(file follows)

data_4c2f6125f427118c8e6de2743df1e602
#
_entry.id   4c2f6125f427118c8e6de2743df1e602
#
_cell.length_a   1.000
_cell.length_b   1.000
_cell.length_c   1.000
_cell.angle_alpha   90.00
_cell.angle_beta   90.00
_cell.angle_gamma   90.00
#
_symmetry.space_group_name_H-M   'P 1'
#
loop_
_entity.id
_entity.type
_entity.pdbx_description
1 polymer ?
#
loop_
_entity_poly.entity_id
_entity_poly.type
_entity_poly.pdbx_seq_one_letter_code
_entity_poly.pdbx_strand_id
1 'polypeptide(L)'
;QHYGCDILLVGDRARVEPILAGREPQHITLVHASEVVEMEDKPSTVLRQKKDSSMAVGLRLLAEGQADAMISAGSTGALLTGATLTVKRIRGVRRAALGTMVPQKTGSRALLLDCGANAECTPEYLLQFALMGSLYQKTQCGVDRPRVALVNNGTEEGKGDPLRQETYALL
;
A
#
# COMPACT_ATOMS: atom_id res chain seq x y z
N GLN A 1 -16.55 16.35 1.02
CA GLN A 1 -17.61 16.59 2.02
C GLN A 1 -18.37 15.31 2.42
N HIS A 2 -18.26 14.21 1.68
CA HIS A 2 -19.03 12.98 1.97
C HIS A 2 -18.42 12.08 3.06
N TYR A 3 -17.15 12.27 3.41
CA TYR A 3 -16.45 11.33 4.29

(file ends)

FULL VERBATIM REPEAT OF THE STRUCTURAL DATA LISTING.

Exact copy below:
data_4c2f6125f427118c8e6de2743df1e602
#
_entry.id   4c2f6125f427118c8e6de2743df1e602
#
_cell.length_a   1.000
_cell.length_b   1.000
_cell.length_c   1.000
_cell.angle_alpha   90.00
_cell.angle_beta   90.00
_cell.angle_gamma   90.00
#
_symmetry.space_group_name_H-M   'P 1'
#
loop_
_entity.id
_entity.type
_entity.pdbx_description
1 polymer ?
#
loop_
_entity_poly.entity_id
_entity_poly.type
_entity_poly.pdbx_seq_one_letter_code
_entity_poly.pdbx_strand_id
1 'polypeptide(L)'
;QHYGCDILLVGDRARVEPILAGREPQHITLVHASEVVEMEDKPSTVLRQKKDSSMAVGLRLLAEGQADAMISAGSTGALLTGATLTVKRIRGVRRAALGTMVPQKTGSRALLLDCGANAECTPEYLLQFALMGSLYQKTQCGVDRPRVALVNNGTEEGKGDPLRQETYALL
;
A
#
# COMPACT_ATOMS: atom_id res chain seq x y z
N GLN A 1 -16.55 16.35 1.02
CA GLN A 1 -17.61 16.59 2.02
C GLN A 1 -18.37 15.31 2.42
N HIS A 2 -18.26 14.21 1.68
CA HIS A 2 -19.03 12.98 1.97
C HIS A 2 -18.42 12.08 3.06
N TYR A 3 -17.15 12.27 3.41
CA TYR A 3 -16.45 11.33 4.29